Carbon tax can signal emerald isle is becoming greener

 

ECONOMICS:The economy will grow faster if revenue from a carbon tax is used to reduce labour costs, writes RICHARD TOL

THE COMMISSION on Taxation proposed a number of tax reforms. Ofthese, only a carbon tax seems likely to be introduced on January 1st, 2010. This would be a positive move for the environment and the economy.

There are good reasons for a carbon tax. It will do little to slow global warming. It will not turn Ireland into an international hub of green innovation, but that is not the point. Climate change is a global problem and, as a good global citizen, Ireland should do its bit, however small, to help solve it.

A carbon tax will not reduce emissions by much at first but over time they will be cut more. The reason for this is simple.

People do not buy a new car or move house because petrol is a few cents more expensive, but if petrol continues to be expensive, they will buy a different type of car when the time comes to change cars and they will move to a place closer to a train station or to work when the time comes to move home.

Businesses will not immediately change their behaviour either, but they will over time.

If they believe the carbon tax is here to stay, companies will bring new energy-saving products to the market and invent more efficient products.

A carbon tax may not reduce emissions by much in the short term but neither does any other policy. It is, however, the cheapest way to reduce emissions.

If other policies seem cheaper, that is because the costs are hidden or borne by someone else. Emission cuts are cheapest if all emitters pay the same price – and a carbon tax is the easiest way to ensure they do.

Some emissions are already covered by the EU cap-and-trade system. The Commission on Taxation rightly proposes that these emissions should be exempt from the carbon tax and that the carbon tax should be equal to the cap-and-trade permit price, so that all emissions are treated equally.

The positive effect of a carbon tax on climate policy is that it signals, to Europe and to the world, that Ireland has moved forward. Only a few countries have a carbon tax, so it could be a powerful symbol – particularly as the emerald isle is not known for being green.

Fiscal policy is the main reason to introduce a carbon tax. The Irish tax system has a narrow base. A few activities pay for most of the tax take. This is unfair. It is also bad for the economy, as lightly taxed activities grow unhealthily large.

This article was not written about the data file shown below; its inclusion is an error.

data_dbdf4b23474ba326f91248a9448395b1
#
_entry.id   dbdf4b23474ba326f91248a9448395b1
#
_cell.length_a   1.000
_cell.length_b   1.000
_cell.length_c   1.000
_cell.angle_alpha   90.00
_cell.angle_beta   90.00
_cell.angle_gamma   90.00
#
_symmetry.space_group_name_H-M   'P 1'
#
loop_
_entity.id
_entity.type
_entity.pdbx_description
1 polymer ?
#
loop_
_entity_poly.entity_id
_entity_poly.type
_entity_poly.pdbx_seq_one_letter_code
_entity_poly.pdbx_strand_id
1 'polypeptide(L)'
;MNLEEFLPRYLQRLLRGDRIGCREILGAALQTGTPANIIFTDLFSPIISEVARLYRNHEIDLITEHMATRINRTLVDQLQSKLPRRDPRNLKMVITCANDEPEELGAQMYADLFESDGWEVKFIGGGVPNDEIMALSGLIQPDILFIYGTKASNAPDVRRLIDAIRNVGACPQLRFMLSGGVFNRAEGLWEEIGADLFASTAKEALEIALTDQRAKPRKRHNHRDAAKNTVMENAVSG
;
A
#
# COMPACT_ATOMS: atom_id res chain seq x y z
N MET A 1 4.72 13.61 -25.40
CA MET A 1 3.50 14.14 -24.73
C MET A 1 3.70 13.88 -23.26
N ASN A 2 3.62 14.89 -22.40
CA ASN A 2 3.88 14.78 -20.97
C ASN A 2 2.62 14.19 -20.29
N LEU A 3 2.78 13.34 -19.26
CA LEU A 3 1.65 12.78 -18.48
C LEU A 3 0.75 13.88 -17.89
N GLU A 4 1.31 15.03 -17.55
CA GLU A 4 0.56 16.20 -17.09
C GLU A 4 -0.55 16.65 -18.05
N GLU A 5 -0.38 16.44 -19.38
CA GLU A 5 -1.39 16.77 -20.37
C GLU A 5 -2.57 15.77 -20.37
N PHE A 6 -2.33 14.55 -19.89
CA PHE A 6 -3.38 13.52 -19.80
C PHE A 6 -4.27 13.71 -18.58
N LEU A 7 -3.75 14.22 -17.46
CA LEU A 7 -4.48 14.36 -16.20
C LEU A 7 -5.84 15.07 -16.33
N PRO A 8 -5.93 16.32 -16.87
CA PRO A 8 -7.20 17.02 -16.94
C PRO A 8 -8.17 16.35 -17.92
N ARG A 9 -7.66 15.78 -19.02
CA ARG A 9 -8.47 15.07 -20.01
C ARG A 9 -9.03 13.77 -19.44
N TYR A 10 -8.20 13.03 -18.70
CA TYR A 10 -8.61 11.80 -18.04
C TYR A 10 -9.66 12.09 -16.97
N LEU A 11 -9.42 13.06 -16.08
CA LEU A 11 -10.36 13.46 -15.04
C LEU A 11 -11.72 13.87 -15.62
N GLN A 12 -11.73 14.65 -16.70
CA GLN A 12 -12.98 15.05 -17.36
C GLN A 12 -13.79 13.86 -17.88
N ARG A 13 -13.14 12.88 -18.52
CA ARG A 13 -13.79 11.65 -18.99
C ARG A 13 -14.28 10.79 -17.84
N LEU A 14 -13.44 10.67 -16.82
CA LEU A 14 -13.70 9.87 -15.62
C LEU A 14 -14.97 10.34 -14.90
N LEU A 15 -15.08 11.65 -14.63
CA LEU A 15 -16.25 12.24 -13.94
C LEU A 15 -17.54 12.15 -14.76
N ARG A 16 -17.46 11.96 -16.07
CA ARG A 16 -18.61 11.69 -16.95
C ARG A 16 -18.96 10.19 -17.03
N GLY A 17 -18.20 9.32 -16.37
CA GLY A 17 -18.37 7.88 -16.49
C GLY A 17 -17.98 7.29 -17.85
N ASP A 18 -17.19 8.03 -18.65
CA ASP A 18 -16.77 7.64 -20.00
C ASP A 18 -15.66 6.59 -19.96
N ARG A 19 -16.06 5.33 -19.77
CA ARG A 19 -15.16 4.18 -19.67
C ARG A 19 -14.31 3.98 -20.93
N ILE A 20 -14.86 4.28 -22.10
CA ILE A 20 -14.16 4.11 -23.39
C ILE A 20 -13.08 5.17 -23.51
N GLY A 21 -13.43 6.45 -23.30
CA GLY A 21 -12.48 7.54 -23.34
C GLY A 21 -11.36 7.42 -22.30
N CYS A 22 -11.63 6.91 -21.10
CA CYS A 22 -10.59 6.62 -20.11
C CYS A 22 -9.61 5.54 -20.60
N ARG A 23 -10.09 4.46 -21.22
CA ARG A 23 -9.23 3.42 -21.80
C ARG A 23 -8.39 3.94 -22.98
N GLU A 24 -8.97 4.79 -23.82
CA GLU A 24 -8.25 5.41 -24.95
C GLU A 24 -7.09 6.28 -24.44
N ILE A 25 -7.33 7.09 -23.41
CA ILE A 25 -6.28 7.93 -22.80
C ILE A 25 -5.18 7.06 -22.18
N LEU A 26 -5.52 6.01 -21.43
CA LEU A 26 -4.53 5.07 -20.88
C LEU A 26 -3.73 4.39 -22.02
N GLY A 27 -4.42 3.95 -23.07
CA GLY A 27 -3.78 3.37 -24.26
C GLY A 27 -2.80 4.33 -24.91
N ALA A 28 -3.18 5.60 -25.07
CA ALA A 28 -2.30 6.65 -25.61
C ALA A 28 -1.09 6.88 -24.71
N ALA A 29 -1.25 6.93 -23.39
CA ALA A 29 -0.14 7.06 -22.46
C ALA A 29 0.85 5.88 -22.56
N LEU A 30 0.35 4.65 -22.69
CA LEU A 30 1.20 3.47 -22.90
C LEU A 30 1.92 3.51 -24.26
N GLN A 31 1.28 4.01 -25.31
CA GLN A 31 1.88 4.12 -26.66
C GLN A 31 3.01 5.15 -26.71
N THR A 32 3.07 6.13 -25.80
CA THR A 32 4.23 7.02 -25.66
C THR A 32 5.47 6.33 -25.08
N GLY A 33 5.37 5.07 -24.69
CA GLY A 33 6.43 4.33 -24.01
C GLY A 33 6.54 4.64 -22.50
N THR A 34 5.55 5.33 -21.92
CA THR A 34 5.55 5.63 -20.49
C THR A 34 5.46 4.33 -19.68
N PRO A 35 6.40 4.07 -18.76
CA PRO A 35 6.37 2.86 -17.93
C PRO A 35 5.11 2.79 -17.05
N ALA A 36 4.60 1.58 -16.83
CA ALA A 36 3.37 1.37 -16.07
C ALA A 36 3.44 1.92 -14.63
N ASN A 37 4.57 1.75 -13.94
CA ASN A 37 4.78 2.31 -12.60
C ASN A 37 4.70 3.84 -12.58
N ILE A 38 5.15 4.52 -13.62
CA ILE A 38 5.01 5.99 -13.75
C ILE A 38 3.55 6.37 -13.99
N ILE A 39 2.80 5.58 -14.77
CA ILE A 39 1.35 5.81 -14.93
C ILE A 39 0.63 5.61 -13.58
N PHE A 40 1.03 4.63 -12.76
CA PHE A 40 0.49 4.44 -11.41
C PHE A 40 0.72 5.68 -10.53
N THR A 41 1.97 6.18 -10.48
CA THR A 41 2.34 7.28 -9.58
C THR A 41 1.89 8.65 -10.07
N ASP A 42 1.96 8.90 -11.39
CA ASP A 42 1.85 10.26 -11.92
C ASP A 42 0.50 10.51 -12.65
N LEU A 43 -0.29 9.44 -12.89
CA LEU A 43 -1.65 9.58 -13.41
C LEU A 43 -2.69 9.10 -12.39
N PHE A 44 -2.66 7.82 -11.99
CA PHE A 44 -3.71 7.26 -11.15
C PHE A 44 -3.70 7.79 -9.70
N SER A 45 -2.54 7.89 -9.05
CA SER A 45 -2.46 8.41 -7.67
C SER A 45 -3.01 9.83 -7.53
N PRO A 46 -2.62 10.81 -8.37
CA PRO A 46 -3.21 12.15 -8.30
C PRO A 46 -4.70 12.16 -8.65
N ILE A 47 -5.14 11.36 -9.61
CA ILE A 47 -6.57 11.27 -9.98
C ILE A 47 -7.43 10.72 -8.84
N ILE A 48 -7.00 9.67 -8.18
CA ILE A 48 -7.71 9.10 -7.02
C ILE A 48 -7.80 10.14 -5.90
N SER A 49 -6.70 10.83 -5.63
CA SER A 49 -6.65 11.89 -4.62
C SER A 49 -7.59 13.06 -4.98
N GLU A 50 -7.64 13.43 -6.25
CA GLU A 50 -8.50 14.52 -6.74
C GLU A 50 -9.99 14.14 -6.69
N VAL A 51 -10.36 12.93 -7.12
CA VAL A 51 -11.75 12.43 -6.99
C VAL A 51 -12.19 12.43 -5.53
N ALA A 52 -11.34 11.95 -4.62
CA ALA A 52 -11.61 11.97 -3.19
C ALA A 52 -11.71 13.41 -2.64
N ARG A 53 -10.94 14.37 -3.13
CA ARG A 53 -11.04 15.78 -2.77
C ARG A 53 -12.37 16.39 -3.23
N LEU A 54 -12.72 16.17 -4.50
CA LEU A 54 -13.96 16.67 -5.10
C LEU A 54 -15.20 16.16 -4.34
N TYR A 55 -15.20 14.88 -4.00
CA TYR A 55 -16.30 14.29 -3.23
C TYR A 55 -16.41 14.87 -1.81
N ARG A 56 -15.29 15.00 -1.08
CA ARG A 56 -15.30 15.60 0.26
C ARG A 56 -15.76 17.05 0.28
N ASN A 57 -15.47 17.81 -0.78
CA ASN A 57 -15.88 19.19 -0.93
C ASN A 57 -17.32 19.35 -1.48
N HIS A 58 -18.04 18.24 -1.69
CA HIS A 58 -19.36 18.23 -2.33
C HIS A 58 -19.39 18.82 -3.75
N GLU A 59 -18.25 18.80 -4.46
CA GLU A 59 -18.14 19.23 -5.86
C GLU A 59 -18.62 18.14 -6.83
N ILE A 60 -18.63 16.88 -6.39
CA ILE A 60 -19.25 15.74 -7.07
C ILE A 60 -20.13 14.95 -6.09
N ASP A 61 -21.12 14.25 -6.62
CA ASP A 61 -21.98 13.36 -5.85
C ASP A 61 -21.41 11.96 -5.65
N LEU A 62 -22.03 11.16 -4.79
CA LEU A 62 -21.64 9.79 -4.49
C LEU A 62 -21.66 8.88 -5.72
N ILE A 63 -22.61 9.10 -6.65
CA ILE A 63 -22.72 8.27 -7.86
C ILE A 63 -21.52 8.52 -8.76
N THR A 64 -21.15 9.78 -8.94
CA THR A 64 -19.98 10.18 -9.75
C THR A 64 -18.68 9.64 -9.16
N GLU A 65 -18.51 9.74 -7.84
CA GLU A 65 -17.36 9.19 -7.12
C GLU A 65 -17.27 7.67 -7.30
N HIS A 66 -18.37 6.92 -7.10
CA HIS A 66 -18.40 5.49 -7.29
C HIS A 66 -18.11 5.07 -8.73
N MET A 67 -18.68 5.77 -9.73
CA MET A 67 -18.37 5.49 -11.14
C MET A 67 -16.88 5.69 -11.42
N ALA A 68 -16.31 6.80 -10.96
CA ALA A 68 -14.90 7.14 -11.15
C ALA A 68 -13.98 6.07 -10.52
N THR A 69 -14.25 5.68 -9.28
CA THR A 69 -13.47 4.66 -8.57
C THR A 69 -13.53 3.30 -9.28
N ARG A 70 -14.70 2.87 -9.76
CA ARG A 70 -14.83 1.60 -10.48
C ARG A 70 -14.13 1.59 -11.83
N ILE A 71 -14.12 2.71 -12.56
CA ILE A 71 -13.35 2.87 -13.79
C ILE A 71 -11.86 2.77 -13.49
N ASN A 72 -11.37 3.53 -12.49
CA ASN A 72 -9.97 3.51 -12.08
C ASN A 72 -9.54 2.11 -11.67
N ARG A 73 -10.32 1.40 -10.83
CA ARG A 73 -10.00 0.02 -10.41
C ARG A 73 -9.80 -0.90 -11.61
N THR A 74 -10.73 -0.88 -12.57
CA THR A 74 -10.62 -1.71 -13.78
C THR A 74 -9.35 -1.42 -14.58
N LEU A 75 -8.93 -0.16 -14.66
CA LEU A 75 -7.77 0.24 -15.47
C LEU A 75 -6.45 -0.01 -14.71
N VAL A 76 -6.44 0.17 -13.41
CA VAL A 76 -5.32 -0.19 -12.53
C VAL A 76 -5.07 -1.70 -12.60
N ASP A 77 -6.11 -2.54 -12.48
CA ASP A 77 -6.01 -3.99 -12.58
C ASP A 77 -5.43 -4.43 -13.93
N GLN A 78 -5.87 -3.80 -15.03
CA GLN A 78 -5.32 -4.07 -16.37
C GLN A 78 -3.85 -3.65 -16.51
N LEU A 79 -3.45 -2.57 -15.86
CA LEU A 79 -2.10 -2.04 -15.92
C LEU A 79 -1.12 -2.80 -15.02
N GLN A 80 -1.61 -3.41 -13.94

The Irish tax system is also volatile. This fuelled the boom and now worsens the recession.

A carbon tax is broad and steady. It is therefore one of the better ways to raise revenue without harming economic growth. If the revenue from a carbon tax is used to reduce labour costs, the economy would grow faster.

Business organisations often argue that high energy prices hurt the international competitiveness of Irish industry. This is nonsense. High labour costs hurt competitiveness. Business lobbyists prefer not to mention this because high labour costs mean high wages for them. If energy costs go up but labour costs go down, Ireland will export more.

Employers’ body Ibec argues that part of the revenue from a carbon tax should be used to subsidise energy efficiency in companies. This is silly. Companies would benefit more if labour costs were reduced.

Besides, the expected revenue of a carbon tax is €400 million a year. A quarter of that revenue would buy gold-plated insulation with fat salaries for consultants on top.

Furthermore, energy efficiency is already stimulated by higher fuel costs. Double regulation of energy efficiency would be acceptable if the carbon emitted by companies would heat the planet twice as fast as other carbon. It does not. Carbon dioxide is carbon dioxide.

A carbon tax would mean many subsidies for energy-efficient home improvements could be abolished. This would save the exchequer another €100 million a year.

The reasoning is the same for households as for companies. A carbon tax would stimulate energy efficiency. There is no need to do this twice.

A carbon tax would not hit everybody equally and two groups in particular stand out. Such a tax would increase the price of fuel for transport and home heating. The average household spends much more on transport than on heating. Consequently, a carbon tax hits commuters.

Long-distance commuters are hit hardest because they tend to drive bigger cars. Households in the commuter belt could pay more than €275 a year in carbon taxes, while those in the city centre could pay less than €25.

The other vulnerable group is the poor. They spend a larger share of their income on heating than anyone else, partly because they often live in old, poorly insulated houses with decrepit heating.

A carbon tax would cost the poorest households more than 2 per cent of their income, while the richest would lose less than 0.5 per cent.

An increase in benefits and tax credits would compensate households across the income distribution. This can be financed easily from the carbon tax revenue, meaning the negative side-effects of such a tax can be remedied.


Richard Tol is with the Economic and Social Research Institute in Dublin and the Vrije Universiteit in Amsterdam